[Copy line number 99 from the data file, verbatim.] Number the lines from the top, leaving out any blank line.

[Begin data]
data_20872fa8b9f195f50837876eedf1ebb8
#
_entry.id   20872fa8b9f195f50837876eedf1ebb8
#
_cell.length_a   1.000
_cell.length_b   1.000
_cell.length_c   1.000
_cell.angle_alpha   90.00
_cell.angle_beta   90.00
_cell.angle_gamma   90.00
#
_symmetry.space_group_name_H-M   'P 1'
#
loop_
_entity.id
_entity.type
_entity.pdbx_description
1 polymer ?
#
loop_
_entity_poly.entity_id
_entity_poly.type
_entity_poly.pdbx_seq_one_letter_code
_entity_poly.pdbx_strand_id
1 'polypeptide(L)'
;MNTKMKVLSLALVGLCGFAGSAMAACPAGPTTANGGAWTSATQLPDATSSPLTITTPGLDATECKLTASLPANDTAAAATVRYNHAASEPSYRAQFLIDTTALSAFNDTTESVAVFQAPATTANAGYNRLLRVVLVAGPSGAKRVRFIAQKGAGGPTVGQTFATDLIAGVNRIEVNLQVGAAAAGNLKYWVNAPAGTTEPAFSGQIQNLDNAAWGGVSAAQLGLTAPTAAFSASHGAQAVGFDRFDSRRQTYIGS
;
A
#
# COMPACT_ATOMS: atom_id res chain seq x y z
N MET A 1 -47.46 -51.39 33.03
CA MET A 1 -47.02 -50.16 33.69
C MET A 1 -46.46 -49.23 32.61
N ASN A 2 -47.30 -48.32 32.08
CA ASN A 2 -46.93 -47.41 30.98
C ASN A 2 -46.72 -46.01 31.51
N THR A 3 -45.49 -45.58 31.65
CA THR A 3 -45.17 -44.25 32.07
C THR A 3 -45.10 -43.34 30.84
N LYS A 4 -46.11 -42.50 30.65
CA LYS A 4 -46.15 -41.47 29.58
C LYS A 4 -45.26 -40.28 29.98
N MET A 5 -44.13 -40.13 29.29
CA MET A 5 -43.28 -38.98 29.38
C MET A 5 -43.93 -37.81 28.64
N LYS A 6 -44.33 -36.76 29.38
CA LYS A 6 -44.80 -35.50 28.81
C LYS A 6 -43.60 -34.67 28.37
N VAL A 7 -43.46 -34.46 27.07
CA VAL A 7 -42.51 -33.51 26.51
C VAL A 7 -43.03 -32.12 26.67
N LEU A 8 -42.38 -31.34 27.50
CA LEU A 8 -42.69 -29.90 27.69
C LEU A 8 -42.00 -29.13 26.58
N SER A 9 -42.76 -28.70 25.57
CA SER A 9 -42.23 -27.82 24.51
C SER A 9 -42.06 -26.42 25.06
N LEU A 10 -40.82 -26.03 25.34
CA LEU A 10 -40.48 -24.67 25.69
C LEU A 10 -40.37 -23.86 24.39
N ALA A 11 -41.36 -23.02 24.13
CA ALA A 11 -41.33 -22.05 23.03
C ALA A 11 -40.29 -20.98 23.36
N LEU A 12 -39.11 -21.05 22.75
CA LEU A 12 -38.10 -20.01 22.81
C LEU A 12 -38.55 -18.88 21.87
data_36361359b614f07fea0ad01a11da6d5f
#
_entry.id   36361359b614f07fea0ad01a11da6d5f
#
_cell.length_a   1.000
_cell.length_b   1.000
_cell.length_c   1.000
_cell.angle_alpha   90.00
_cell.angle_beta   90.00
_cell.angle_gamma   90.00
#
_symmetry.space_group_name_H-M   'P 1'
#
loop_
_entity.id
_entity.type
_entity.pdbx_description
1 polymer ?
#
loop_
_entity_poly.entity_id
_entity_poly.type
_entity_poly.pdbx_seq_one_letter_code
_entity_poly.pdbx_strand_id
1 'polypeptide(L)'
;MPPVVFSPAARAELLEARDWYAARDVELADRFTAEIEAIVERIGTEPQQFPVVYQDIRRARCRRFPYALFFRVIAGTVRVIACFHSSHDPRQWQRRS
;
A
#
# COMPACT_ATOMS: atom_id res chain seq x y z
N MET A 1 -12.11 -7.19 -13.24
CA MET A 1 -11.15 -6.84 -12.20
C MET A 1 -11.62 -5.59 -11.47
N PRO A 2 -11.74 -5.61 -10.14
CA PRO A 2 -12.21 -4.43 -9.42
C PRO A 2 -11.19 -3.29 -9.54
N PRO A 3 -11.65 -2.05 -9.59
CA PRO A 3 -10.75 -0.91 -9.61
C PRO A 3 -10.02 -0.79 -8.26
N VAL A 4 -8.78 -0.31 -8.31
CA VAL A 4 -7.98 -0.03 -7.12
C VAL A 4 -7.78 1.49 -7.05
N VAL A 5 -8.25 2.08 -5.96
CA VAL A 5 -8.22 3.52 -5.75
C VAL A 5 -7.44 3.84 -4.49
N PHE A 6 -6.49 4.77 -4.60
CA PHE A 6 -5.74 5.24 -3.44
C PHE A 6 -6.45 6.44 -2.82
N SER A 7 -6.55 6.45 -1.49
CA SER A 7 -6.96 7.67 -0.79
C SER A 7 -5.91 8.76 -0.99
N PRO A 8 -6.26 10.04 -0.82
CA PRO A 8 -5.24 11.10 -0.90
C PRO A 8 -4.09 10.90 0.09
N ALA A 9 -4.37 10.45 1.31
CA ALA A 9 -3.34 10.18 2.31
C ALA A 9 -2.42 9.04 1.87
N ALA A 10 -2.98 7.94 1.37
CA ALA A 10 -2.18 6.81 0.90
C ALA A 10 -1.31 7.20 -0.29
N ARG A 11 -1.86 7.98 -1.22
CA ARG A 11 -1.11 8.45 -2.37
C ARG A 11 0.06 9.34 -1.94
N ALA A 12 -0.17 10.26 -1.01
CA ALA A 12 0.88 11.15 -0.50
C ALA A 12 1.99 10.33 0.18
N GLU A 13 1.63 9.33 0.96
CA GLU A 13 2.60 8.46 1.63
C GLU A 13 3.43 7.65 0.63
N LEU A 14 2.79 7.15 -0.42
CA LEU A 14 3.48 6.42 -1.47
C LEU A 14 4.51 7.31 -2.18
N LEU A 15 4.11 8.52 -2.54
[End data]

C MET A 1 -11.62 -5.59 -11.47